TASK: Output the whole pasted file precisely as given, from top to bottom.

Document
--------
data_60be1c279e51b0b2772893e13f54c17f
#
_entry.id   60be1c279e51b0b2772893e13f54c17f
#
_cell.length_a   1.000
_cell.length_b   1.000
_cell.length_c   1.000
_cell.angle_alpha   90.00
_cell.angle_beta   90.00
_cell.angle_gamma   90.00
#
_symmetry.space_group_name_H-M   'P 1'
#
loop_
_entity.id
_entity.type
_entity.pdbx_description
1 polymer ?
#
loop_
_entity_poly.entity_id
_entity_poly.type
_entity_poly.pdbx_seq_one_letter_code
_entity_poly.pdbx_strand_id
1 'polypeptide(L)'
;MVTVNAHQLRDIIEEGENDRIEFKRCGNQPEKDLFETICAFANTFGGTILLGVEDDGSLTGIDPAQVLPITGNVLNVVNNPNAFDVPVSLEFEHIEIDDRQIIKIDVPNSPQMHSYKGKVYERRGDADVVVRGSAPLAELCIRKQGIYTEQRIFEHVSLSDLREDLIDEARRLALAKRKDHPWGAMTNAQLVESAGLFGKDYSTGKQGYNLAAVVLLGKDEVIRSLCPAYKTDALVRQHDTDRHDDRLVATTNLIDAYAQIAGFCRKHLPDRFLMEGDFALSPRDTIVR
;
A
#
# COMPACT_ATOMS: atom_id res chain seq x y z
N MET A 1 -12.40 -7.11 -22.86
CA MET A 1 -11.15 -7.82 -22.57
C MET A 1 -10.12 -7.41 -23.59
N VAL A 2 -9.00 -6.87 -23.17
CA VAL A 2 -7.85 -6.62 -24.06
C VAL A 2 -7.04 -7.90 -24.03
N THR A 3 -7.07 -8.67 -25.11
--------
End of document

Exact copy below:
data_60be1c279e51b0b2772893e13f54c17f
#
_entry.id   60be1c279e51b0b2772893e13f54c17f
#
_cell.length_a   1.000
_cell.length_b   1.000
_cell.length_c   1.000
_cell.angle_alpha   90.00
_cell.angle_beta   90.00
_cell.angle_gamma   90.00
#
_symmetry.space_group_name_H-M   'P 1'
#
loop_
_entity.id
_entity.type
_entity.pdbx_description
1 polymer ?
#
loop_
_entity_poly.entity_id
_entity_poly.type
_entity_poly.pdbx_seq_one_letter_code
_entity_poly.pdbx_strand_id
1 'polypeptide(L)'
;MVTVNAHQLRDIIEEGENDRIEFKRCGNQPEKDLFETICAFANTFGGTILLGVEDDGSLTGIDPAQVLPITGNVLNVVNNPNAFDVPVSLEFEHIEIDDRQIIKIDVPNSPQMHSYKGKVYERRGDADVVVRGSAPLAELCIRKQGIYTEQRIFEHVSLSDLREDLIDEARRLALAKRKDHPWGAMTNAQLVESAGLFGKDYSTGKQGYNLAAVVLLGKDEVIRSLCPAYKTDALVRQHDTDRHDDRLVATTNLIDAYAQIAGFCRKHLPDRFLMEGDFALSPRDTIVR
;
A
#
# COMPACT_ATOMS: atom_id res chain seq x y z
N MET A 1 -12.40 -7.11 -22.86
CA MET A 1 -11.15 -7.82 -22.57
C MET A 1 -10.12 -7.41 -23.59
N VAL A 2 -9.00 -6.87 -23.17
CA VAL A 2 -7.85 -6.62 -24.06
C VAL A 2 -7.04 -7.90 -24.03
N THR A 3 -7.07 -8.67 -25.11